|Title||Internal structure of the San Jacinto fault zone at Blackburn Saddle from seismic data of a linear array|
|Publication Type||Journal Article|
|Year of Publication||2017|
|Authors||Share P.E, Ben-Zion Y., Ross Z.E, Qiu H.R, Vernon FL|
|Journal||Geophysical Journal International|
|Type of Article||Article|
|Keywords||and friction of fault zones; andreas fault; Body waves; Continental tectonics: strike-slip and; direct-p arrivals; double-difference tomography; dynamic rupture; Earthquake dynamics; Guided waves; guided-waves; head; Interface waves; material interface; north anatolian fault; rheology; southern-california; transform; trapped waves; waves|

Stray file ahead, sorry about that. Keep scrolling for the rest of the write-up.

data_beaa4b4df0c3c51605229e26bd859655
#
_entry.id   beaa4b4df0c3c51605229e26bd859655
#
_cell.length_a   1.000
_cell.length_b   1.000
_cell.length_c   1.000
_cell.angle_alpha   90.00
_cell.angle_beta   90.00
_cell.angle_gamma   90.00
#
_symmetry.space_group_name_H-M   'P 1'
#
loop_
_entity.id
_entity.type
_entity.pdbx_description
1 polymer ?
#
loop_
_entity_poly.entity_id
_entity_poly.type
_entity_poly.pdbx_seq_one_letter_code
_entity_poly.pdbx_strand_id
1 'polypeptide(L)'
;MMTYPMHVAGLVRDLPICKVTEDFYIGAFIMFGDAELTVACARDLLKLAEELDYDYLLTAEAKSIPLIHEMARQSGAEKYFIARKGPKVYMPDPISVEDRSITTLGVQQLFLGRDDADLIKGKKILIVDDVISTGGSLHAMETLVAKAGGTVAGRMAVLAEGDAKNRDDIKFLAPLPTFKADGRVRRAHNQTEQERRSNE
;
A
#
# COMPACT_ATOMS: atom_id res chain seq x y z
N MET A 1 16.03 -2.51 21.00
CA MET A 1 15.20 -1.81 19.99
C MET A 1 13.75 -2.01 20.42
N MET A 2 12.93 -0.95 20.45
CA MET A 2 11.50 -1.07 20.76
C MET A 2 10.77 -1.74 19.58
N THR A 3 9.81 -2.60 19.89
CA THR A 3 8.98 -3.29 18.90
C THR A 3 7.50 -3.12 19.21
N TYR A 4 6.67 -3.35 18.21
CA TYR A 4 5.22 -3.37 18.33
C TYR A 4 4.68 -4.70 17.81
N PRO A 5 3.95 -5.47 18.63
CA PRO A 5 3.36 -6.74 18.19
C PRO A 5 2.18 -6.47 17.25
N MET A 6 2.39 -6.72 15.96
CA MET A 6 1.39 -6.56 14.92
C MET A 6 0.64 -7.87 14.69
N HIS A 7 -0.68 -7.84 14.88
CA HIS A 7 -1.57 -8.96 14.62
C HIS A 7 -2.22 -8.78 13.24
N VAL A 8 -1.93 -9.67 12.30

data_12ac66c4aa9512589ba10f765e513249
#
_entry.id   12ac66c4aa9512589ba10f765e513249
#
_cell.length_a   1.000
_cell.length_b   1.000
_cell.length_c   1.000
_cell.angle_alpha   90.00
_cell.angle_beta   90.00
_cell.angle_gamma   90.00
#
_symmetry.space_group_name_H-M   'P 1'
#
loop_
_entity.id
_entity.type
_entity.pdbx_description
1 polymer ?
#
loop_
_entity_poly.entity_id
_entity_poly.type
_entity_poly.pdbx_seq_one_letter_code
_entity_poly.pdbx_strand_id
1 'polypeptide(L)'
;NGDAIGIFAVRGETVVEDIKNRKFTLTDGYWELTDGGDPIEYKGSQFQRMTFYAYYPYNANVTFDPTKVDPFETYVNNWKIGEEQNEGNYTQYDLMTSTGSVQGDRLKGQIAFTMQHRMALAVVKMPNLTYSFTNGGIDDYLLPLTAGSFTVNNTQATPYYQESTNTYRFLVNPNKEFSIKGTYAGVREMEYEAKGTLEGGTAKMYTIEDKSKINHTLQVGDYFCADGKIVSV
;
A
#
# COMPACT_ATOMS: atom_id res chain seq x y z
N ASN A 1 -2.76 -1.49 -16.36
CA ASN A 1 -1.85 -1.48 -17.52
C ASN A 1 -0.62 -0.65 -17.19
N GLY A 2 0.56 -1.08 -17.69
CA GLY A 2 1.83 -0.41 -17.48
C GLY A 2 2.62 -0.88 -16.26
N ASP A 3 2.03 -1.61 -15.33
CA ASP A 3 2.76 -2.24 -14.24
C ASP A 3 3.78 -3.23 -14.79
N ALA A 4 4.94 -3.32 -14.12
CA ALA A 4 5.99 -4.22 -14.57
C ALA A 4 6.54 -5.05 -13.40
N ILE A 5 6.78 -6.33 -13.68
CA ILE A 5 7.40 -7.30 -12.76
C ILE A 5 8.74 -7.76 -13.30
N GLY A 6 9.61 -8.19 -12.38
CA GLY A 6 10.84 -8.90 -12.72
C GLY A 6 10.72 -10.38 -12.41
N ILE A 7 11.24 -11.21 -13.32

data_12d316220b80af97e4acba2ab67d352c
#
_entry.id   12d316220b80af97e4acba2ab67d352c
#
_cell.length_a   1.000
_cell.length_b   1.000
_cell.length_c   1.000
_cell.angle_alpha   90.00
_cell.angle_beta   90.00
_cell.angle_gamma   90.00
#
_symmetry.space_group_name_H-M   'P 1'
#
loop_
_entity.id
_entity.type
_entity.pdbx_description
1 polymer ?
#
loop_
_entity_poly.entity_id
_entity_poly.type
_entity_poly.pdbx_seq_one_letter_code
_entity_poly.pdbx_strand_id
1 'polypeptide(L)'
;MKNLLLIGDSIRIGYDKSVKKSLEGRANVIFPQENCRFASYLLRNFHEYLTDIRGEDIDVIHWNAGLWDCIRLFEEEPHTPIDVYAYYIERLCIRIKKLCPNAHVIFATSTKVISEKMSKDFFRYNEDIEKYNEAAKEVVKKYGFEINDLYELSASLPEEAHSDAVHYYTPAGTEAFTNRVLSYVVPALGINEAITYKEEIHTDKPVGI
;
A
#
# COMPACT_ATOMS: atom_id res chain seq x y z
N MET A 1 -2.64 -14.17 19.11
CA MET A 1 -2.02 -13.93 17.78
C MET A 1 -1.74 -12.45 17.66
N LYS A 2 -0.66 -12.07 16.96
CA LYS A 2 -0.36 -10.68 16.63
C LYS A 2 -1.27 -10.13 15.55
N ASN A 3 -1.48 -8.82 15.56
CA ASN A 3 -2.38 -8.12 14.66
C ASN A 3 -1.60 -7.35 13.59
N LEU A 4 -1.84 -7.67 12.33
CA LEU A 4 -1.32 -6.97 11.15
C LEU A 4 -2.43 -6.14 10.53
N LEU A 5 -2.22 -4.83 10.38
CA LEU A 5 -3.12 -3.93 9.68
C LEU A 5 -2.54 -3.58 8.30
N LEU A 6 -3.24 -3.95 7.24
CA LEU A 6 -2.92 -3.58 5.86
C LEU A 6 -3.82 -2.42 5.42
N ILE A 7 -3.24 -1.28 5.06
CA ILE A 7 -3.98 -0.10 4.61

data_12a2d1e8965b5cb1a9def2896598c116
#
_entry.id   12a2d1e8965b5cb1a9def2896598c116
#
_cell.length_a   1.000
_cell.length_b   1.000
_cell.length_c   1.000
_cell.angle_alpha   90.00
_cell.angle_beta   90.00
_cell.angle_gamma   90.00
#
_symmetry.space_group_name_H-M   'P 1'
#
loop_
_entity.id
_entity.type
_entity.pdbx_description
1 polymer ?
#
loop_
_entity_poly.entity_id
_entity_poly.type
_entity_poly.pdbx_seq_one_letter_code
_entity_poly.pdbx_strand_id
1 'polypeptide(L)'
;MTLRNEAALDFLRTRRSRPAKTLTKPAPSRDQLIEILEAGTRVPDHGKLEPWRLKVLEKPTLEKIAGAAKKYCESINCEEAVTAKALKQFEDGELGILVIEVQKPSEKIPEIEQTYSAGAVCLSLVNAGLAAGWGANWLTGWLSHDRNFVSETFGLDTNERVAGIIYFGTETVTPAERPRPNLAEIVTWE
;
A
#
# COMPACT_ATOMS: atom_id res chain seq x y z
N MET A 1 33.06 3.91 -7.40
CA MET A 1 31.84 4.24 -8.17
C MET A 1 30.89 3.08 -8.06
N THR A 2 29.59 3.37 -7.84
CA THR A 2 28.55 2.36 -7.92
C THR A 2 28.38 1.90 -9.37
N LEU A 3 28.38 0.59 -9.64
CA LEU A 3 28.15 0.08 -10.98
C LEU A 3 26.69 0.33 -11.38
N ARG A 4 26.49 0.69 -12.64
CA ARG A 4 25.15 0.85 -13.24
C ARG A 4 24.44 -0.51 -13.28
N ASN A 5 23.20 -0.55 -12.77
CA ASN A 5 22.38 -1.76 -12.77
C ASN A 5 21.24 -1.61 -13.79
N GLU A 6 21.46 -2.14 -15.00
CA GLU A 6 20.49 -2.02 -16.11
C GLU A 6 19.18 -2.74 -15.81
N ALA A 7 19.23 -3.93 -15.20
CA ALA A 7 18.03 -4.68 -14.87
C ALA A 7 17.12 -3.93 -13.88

Local and teleseismic earthquake waveforms recorded by a 180-m-long linear array (BB) with seven seismometers crossing the Clark fault of the San Jacinto fault zone northwest of Anza are used to image a deep bimaterial interface and core damage structure of the fault. Delay times of P waves across the array indicate an increase in slowness from the southwest most (BB01) to the northeast most (BB07) station. Automatic algorithms combined with visual inspection and additional analyses are used to identify local events generating fault zone head and trapped waves. The observed fault zone head waves imply that the Clark fault in the area is a sharp bimaterial interface, with lower seismic velocity on the southwest side. The moveout between the head and direct P arrivals for events within similar to 40 km epicentral distance indicates an average velocity contrast across the fault over that section and the top 20 km of 3.2 per cent. A constant moveout for events beyond similar to 40 km to the southeast is due to off-fault locations of these events or because the imaged deep bimaterial interface is discontinuous or ends at that distance. The lack of head waves from events beyond similar to 20 km to the northwest is associated with structural complexity near the Hemet stepover. Events located in a broad region generate fault zone trapped waves at stations BB04-BB07. Waveform inversions indicate that the most likely parameters of the trapping structure are width of similar to 200 m, S velocity reduction of 30-40 per cent with respect to the bounding blocks, Q value of 10-20 and depth of similar to 3.5 km. The trapping structure and zone with largest slowness are on the northeast side of the fault. The observed sense of velocity contrast and asymmetric damage across the fault suggest preferred rupture direction of earthquakes to the northwest. This inference is consistent with results of other geological and seismological studies.